The Man I Became (Peirene)

The latest book from Peirene Press is narrated by a gorilla. That’s no secret: it’s an explicit warning given in the blurb. Yet the narrator doesn’t remain a gorilla. The clue is in the title: in The Man I Became, the eleventh novel by Belgian Flemish author Peter Verhelst (translated from the Dutch by David Colmer), various species are captured and forcibly humanized. Our narrator – whose name we never know – remembers his happy life in Africa:

We caught termites by pushing long twigs, as flexible as blades of grass, into their mounds and then licking the twigs clean. … We hung from branches one-handed to show off our muscles. We felt like princes and princesses. We were young and beautiful and our bliss was never going to end.

But soon his fellows start disappearing, and eventually the riders come for him too. He’s captured and marched across the desert to the sea to be shipped to the New World. The gorillas’ training begins soon after they arrive.

We learned to walk upright. ‘Faster! Taller!’ said the human. … Then we learned how to shave. … We learned a new language word by word. We learned to eat from a bowl and then with knife and fork. … We learned to powder our skin to make it lighter.

man i becameAt this point I started to get a bit nervous about the book’s racial connotations. Especially as the gorillas-in-transition become sexual objects, I wondered what Verhelst could be attempting to say about the notions of the noble savage and the purification of the race.

The creatures’ progress is carefully documented. They carry phones that function as identification as well as an external memory. The art of conversation is something they practice at cocktail parties, where the narrator learns that he and his kind are not the only ones; giraffes, buffalo, leopards, parrots, lions and bonobos have all been subjected to the same experiment. With all of them together in the same room, the animals have to suppress their natural fear reactions.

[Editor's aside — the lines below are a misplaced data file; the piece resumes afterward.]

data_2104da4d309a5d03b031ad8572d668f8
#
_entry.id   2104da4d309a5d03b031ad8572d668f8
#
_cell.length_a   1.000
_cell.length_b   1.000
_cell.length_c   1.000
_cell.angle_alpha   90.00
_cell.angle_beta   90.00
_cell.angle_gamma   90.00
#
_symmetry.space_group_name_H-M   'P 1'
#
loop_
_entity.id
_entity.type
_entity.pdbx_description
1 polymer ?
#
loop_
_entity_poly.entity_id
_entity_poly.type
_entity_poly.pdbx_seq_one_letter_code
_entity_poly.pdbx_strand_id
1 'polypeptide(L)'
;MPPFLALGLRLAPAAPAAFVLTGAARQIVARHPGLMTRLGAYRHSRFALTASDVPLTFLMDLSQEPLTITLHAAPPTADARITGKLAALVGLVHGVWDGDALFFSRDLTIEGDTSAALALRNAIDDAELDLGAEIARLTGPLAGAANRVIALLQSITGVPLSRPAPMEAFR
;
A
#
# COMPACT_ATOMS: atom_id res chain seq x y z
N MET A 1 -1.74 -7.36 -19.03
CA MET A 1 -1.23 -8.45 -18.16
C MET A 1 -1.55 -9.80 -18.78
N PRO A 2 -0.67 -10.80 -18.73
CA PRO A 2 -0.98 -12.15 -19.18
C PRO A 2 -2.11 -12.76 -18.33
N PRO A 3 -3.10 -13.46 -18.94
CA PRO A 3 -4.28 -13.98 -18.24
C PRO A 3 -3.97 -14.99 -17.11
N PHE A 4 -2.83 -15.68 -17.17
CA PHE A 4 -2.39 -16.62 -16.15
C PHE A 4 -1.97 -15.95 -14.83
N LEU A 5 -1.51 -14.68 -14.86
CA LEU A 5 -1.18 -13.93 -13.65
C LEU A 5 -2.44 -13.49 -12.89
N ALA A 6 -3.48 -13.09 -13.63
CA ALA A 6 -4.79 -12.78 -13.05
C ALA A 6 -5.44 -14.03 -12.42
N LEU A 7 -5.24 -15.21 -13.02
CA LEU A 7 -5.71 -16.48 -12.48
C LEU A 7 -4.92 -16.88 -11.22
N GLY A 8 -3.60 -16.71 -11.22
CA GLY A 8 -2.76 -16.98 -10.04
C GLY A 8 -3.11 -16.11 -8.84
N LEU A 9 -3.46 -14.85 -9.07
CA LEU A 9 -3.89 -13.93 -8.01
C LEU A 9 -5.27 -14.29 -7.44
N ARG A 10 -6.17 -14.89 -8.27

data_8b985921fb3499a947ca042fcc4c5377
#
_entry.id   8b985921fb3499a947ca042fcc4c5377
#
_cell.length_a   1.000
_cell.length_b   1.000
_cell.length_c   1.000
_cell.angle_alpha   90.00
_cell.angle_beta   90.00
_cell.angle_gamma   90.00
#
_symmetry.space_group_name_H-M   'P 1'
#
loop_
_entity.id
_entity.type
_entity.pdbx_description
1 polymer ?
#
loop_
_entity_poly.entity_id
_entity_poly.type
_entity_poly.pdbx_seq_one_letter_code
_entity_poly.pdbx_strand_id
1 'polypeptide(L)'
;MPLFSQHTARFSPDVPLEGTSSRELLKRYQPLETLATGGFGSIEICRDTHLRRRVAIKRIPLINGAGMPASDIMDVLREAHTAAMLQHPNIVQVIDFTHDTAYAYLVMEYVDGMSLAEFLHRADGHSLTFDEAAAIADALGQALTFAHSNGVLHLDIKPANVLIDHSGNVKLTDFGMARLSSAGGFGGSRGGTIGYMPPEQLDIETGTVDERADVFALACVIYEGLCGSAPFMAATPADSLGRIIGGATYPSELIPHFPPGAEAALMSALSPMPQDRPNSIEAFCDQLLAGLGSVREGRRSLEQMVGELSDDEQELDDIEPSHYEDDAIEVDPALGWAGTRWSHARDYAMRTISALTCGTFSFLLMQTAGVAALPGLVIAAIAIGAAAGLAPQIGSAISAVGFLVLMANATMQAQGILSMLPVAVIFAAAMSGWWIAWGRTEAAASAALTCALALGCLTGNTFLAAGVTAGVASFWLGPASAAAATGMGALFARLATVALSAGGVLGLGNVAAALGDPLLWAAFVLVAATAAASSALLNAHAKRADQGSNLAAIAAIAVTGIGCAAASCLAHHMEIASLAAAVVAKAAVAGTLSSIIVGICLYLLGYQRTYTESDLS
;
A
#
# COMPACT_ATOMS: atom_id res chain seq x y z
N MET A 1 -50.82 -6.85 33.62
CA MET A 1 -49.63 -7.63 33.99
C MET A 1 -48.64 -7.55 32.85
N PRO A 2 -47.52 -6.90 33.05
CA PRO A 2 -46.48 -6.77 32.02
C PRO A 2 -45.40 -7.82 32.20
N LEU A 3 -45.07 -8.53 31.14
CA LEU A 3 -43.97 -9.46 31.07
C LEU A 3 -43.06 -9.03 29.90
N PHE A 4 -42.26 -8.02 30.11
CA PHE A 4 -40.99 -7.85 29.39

The narrator becomes an animal trainer for the evolution-in-action show at Dreamland, an amusement park with roller coasters and fast food. There are different classes of animals, you see; some remain animals and do menial duties, while a chosen few are transformed into humans. He halfheartedly looks for his brother and has a brief affair with Emily. When a violent incident leaves several dead and the narrator’s human is caught acquiring animals through the black market, Dreamland’s very existence is threatened. (If you know the history of the real Dreamland, a longtime Coney Island attraction, you may have an inkling.)

This novella is scarcely 120 pages. Short books can be wonderful, but that’s not the case if there’s no space to craft a believable plot. The pace is so quick here that there’s no chance to bed into scenes and settings, and the narrator is never entirely convincing – whether as a gorilla, a man or something in between. Too much of the book feels dreamlike and fragmentary.

Meanwhile, the ideology bothered me. Is this simply a social satire à la Animal Farm, to which it’s compared in the prefatory material? A sort of ‘some animals are more equal than others’ message? If so, then, well, that’s been done before. Nor is there any shortage of books mocking caste systems and eugenic experimentation. Apart from a handful of memorable lines, the prose is quite simplistic, and the overall storyline doesn’t feel original.